Bridget Drinka, Ph.D.
Professor

Professional Info: Curriculum Vitae
Email: bridget.drinka@utsa.edu
Phone: (210) 458-4374
Fax: (210) 458-5366
Office: MB 2.306B

Specialization

History of English, principles of linguistics, historical and sociolinguistics, linguistic methods of analyzing literature.

 

Biography

Dr. Drinka received her B.A. from the University of Illinois at Urbana-Champaign, her M.S. from Georgetown University in Washington, D.C., and her Ph.D. from the University of Texas at Austin, specializing in Indo-European and historical linguistics. As a member of the UTSA faculty since 1991, her research has focused on such issues as the sociolinguistic motivations for language change, the role of contact in linguistic innovation, and the importance of geographical contiguity in the diffusion of changes across the Indo-European languages. Her forthcoming book, Language Contact in Europe: The perfect tense through history (Cambridge University Press), explores the complex development of a grammatical category as it spread across the map of Europe. Dr. Drinka is also working on a corpus analysis of Late Middle and Early Modern English, exploring, among other factors, the role that family networks played in transmitting and fostering change. A Fulbright Senior Lecturer at Moscow State University in 1998 and visiting professor in Germany, Italy, and Japan, she has recently been elected as President of the International Society for Historical Linguistics, and is organizing the Society's next meeting, the International Conference on Historical Linguistics, which will take place in Summer 2017. She was also recipient of the University of Texas Chancellor’s Council Outstanding Teaching Award in 1999.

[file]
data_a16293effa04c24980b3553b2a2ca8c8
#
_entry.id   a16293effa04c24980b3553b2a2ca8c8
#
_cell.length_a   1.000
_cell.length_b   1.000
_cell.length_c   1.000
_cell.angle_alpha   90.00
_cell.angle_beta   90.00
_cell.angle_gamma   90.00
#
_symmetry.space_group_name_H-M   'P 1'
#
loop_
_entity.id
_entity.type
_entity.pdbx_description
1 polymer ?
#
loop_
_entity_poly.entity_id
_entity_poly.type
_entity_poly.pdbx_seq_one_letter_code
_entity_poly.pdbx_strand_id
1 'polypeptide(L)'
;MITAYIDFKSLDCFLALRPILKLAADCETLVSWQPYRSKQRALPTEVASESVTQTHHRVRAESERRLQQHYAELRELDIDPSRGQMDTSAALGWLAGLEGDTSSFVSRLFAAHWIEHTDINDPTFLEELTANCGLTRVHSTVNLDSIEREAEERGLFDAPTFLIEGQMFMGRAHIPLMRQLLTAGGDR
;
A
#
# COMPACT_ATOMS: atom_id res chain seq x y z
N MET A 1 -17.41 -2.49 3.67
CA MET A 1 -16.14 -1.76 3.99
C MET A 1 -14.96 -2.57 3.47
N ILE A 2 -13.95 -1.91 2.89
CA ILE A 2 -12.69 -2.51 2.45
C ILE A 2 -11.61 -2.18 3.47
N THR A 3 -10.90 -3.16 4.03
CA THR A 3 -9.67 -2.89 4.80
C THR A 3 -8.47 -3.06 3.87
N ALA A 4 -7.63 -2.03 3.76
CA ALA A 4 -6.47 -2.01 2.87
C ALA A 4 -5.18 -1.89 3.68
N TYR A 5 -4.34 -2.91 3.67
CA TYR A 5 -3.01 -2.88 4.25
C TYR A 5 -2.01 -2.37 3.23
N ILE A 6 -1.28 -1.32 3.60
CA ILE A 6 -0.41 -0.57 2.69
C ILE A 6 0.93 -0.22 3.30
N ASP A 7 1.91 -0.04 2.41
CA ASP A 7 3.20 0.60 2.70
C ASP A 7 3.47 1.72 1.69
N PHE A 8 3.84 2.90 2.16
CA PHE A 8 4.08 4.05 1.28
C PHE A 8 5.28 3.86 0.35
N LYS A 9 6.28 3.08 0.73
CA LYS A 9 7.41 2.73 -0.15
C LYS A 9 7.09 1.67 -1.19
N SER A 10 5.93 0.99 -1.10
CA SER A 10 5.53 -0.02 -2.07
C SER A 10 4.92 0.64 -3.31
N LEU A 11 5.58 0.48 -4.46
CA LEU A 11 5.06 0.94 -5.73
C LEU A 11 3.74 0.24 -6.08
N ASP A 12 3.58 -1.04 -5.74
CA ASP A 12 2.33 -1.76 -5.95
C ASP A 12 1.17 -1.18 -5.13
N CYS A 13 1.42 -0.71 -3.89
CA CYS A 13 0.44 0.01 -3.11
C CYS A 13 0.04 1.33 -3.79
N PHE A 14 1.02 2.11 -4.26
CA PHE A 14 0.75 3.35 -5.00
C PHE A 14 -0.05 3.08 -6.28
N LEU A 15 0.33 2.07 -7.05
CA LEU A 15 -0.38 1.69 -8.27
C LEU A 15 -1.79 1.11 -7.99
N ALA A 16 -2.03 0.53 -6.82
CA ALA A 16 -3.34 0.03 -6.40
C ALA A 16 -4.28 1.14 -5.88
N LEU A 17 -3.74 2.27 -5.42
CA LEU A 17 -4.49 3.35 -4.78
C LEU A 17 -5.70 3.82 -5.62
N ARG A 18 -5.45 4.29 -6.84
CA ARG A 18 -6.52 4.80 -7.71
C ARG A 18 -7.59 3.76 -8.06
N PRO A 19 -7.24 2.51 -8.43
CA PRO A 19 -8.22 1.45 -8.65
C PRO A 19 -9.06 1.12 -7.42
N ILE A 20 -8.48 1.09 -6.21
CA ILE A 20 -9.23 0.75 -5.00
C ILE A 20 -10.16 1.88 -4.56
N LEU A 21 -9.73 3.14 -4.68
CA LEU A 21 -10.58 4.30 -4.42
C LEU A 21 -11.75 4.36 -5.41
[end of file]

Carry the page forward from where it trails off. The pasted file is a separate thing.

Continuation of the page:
Selected Publications

       

Recent Courses

Undergraduate

  • History of English
  • Historical and Sociolinguistics  (English Senior Seminar)
  • Structure of English
  • Language and Gender (English Senior Seminar)

Graduate

  • History of English
  • Historical and Sociolinguistics
  • Languages of the Borderlands
  • Indo-European Language and Culture

Links


back to top